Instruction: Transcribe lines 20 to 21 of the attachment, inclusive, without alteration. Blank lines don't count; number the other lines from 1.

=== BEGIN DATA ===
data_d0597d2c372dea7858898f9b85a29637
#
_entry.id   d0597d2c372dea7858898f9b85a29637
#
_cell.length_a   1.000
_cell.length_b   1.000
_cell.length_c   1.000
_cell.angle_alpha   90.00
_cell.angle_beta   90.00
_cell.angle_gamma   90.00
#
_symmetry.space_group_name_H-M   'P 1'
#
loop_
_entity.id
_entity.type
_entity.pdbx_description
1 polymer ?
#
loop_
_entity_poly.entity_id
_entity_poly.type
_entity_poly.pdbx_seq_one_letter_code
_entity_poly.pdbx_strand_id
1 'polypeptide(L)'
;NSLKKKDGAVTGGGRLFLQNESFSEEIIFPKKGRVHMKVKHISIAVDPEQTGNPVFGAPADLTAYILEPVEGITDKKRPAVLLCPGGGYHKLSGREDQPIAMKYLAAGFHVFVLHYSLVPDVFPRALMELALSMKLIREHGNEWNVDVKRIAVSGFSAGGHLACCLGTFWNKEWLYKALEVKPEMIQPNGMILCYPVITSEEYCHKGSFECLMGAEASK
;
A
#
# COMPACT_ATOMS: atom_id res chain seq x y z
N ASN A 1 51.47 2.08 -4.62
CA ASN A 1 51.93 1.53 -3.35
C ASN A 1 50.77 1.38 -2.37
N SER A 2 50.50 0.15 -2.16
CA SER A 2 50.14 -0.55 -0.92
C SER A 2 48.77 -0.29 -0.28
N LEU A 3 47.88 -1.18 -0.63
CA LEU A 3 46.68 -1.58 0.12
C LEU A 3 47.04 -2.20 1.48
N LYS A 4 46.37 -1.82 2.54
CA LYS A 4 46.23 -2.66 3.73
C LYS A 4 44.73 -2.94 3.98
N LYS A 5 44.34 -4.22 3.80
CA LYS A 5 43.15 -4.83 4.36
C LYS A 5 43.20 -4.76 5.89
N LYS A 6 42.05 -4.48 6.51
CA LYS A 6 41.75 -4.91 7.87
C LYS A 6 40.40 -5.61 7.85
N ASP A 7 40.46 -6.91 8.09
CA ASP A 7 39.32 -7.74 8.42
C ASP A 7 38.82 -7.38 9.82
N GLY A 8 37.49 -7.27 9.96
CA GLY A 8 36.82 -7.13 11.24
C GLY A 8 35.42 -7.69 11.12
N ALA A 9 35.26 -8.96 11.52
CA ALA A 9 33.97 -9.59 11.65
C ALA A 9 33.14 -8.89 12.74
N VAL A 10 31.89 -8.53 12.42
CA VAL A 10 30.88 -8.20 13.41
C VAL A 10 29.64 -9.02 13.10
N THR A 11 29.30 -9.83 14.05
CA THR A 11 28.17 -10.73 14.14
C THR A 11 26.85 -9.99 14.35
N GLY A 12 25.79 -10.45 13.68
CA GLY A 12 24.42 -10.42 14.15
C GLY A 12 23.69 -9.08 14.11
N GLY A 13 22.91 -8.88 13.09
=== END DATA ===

loop_
_entity_poly.entity_id